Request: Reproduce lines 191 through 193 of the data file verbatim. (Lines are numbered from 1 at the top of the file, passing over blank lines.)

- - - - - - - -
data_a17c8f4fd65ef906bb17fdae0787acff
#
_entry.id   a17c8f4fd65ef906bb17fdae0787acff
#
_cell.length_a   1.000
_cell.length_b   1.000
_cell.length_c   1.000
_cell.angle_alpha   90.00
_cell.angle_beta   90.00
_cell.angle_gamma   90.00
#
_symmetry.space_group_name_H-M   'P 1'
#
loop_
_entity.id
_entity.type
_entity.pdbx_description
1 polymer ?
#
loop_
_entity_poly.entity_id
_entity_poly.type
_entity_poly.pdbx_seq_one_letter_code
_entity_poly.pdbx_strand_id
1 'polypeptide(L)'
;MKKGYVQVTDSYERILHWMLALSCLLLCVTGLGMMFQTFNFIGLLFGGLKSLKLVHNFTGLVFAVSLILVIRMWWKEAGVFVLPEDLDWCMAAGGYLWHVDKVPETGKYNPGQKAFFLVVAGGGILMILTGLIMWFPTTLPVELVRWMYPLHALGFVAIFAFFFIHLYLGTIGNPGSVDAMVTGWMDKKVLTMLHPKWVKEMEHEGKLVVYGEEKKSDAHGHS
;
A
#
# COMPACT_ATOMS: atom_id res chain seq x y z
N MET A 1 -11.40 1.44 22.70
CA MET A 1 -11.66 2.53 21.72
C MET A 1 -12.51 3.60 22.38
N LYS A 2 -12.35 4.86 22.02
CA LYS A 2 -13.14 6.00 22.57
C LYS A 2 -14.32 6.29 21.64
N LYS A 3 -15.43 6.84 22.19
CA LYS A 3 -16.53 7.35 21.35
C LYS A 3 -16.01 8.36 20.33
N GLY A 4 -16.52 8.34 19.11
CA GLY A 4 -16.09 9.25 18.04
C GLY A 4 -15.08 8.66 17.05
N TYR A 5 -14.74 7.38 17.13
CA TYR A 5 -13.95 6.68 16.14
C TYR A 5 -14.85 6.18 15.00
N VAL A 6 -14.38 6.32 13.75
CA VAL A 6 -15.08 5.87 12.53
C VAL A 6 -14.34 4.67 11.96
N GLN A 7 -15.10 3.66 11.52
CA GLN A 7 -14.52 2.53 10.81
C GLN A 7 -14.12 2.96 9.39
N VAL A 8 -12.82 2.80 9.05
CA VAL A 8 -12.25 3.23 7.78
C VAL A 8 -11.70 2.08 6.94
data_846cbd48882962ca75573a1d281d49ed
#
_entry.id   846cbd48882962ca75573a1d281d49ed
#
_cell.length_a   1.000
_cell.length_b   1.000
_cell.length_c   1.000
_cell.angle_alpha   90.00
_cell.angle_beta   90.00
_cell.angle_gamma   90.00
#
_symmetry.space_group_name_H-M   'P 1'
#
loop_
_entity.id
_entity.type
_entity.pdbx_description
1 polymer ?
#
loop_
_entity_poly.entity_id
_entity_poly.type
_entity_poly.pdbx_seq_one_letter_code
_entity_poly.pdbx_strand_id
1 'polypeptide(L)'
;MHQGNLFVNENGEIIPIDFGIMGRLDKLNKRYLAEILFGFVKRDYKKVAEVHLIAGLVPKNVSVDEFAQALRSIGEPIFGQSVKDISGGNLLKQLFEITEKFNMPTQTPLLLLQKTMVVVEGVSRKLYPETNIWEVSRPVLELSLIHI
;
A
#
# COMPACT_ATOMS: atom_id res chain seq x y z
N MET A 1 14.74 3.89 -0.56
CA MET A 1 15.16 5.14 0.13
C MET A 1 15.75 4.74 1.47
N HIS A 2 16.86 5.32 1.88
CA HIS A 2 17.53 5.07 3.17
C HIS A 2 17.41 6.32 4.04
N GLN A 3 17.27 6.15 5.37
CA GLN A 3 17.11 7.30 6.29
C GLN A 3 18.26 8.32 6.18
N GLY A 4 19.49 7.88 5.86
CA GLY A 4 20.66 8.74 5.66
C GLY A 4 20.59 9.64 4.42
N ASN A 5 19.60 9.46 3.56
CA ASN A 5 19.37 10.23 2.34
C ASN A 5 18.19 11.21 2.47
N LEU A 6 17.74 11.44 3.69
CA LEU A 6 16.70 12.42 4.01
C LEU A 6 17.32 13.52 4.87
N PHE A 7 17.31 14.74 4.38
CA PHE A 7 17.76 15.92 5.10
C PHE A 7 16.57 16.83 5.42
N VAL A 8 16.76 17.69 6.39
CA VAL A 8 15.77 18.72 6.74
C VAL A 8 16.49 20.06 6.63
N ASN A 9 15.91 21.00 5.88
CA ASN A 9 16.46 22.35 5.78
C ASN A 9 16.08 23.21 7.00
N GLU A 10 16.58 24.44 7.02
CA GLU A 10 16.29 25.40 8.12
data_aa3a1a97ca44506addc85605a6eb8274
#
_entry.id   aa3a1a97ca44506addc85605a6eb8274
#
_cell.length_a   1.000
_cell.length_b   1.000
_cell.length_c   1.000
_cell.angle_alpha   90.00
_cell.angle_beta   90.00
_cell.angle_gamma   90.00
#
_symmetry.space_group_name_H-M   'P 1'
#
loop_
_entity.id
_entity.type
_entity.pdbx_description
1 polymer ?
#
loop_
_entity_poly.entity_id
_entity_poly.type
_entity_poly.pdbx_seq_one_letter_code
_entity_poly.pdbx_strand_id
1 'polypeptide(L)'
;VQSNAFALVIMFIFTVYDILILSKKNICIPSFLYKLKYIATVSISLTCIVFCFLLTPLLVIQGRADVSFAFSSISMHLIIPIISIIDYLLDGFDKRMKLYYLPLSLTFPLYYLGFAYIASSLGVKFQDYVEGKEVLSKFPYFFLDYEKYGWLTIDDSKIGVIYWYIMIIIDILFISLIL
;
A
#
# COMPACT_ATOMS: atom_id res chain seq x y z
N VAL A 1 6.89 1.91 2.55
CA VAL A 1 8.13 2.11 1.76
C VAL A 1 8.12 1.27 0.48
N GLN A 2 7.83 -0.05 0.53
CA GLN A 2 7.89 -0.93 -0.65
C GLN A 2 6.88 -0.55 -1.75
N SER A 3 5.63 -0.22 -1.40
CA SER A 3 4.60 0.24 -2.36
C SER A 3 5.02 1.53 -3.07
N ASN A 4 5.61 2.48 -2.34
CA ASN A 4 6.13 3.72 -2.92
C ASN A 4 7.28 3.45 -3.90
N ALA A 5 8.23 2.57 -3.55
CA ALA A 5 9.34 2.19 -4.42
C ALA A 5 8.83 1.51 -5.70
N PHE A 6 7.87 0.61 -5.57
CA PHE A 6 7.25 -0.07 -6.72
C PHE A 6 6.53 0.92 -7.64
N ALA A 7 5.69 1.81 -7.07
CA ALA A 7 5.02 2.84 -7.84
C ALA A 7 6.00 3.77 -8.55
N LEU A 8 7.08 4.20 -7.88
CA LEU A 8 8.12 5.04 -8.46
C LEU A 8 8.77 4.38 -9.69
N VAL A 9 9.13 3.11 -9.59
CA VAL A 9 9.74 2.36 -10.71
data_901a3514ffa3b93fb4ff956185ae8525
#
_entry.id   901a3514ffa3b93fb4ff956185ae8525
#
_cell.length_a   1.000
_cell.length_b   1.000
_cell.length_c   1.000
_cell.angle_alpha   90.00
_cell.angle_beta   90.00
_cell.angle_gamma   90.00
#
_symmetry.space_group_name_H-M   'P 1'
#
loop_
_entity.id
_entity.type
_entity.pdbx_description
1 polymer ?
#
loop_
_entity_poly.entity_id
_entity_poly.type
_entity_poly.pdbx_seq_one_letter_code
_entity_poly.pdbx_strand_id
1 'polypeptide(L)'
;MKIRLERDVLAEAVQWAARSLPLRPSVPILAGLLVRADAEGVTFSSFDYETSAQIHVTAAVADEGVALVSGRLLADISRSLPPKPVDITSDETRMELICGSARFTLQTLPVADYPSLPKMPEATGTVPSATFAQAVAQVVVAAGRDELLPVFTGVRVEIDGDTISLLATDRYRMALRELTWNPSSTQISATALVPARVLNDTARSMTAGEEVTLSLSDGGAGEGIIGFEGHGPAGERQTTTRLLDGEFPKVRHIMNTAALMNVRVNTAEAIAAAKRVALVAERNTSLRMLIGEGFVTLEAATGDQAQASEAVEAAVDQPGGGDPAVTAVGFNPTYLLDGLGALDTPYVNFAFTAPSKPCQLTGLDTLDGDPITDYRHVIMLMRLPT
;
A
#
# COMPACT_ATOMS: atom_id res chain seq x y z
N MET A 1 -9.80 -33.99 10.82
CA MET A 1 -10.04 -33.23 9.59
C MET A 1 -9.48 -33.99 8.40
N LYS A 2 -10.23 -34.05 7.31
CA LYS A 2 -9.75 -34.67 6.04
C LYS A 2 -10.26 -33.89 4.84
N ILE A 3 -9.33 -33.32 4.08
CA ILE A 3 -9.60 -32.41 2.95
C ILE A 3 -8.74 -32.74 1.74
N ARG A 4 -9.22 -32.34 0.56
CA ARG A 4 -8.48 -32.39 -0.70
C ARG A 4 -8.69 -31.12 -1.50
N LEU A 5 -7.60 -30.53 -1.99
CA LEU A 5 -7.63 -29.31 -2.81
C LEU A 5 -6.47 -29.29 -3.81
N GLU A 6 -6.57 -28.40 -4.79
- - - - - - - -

_entity_poly.type
_entity_poly.pdbx_seq_one_letter_code
_entity_poly.pdbx_strand_id